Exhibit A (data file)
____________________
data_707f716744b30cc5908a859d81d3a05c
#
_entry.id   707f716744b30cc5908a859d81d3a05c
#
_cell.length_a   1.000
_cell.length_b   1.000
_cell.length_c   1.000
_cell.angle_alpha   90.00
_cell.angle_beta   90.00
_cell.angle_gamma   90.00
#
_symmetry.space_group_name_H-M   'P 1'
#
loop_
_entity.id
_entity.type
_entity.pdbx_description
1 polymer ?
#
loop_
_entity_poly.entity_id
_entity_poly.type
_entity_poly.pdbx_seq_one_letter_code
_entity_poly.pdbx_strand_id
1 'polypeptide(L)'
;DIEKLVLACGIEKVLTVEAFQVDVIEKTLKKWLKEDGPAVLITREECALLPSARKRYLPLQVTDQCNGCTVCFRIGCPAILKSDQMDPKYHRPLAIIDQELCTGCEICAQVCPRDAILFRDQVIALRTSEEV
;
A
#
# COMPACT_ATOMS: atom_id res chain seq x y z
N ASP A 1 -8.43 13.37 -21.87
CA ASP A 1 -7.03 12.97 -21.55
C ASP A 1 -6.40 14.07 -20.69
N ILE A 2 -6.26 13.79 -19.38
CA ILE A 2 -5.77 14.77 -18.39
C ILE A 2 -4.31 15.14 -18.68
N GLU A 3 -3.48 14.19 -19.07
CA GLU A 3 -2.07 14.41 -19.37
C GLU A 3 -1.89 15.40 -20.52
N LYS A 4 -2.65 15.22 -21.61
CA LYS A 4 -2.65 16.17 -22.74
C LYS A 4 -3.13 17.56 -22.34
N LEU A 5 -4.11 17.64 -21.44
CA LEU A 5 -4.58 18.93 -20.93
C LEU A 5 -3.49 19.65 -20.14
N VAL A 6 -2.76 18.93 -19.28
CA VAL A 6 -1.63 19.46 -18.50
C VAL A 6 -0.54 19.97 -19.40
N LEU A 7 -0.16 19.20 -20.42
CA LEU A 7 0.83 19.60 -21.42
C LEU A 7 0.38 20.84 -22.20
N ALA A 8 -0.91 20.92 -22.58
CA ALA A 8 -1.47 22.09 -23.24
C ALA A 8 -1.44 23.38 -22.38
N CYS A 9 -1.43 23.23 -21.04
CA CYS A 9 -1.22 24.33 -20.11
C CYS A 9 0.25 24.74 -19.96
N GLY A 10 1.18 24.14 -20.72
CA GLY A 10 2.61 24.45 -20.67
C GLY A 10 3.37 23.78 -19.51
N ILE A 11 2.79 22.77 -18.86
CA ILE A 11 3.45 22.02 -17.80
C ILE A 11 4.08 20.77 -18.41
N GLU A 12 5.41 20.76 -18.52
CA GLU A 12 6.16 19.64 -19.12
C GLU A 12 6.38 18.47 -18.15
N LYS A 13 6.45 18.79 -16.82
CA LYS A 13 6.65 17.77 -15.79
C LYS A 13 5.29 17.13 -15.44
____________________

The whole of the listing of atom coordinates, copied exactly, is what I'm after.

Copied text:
data_707f716744b30cc5908a859d81d3a05c
#
_entry.id   707f716744b30cc5908a859d81d3a05c
#
_cell.length_a   1.000
_cell.length_b   1.000
_cell.length_c   1.000
_cell.angle_alpha   90.00
_cell.angle_beta   90.00
_cell.angle_gamma   90.00
#
_symmetry.space_group_name_H-M   'P 1'
#
loop_
_entity.id
_entity.type
_entity.pdbx_description
1 polymer ?
#
loop_
_entity_poly.entity_id
_entity_poly.type
_entity_poly.pdbx_seq_one_letter_code
_entity_poly.pdbx_strand_id
1 'polypeptide(L)'
;DIEKLVLACGIEKVLTVEAFQVDVIEKTLKKWLKEDGPAVLITREECALLPSARKRYLPLQVTDQCNGCTVCFRIGCPAILKSDQMDPKYHRPLAIIDQELCTGCEICAQVCPRDAILFRDQVIALRTSEEV
;
A
#
# COMPACT_ATOMS: atom_id res chain seq x y z
N ASP A 1 -8.43 13.37 -21.87
CA ASP A 1 -7.03 12.97 -21.55
C ASP A 1 -6.40 14.07 -20.69
N ILE A 2 -6.26 13.79 -19.38
CA ILE A 2 -5.77 14.77 -18.39
C ILE A 2 -4.31 15.14 -18.68
N GLU A 3 -3.48 14.19 -19.07
CA GLU A 3 -2.07 14.41 -19.37
C GLU A 3 -1.89 15.40 -20.52
N LYS A 4 -2.65 15.22 -21.61
CA LYS A 4 -2.65 16.17 -22.74
C LYS A 4 -3.13 17.56 -22.34
N LEU A 5 -4.11 17.64 -21.44
CA LEU A 5 -4.58 18.93 -20.93
C LEU A 5 -3.49 19.65 -20.14
N VAL A 6 -2.76 18.93 -19.28
CA VAL A 6 -1.63 19.46 -18.50
C VAL A 6 -0.54 19.97 -19.40
N LEU A 7 -0.16 19.20 -20.42
CA LEU A 7 0.83 19.60 -21.42
C LEU A 7 0.38 20.84 -22.20
N ALA A 8 -0.91 20.92 -22.58
CA ALA A 8 -1.47 22.09 -23.24
C ALA A 8 -1.44 23.38 -22.38
N CYS A 9 -1.43 23.23 -21.04
CA CYS A 9 -1.22 24.33 -20.11
C CYS A 9 0.25 24.74 -19.96
N GLY A 10 1.18 24.14 -20.72
CA GLY A 10 2.61 24.45 -20.67
C GLY A 10 3.37 23.78 -19.51
N ILE A 11 2.79 22.77 -18.86
CA ILE A 11 3.45 22.02 -17.80
C ILE A 11 4.08 20.77 -18.41
N GLU A 12 5.41 20.76 -18.52
CA GLU A 12 6.16 19.64 -19.12
C GLU A 12 6.38 18.47 -18.15
N LYS A 13 6.45 18.79 -16.82
CA LYS A 13 6.65 17.77 -15.79
C LYS A 13 5.29 17.13 -15.44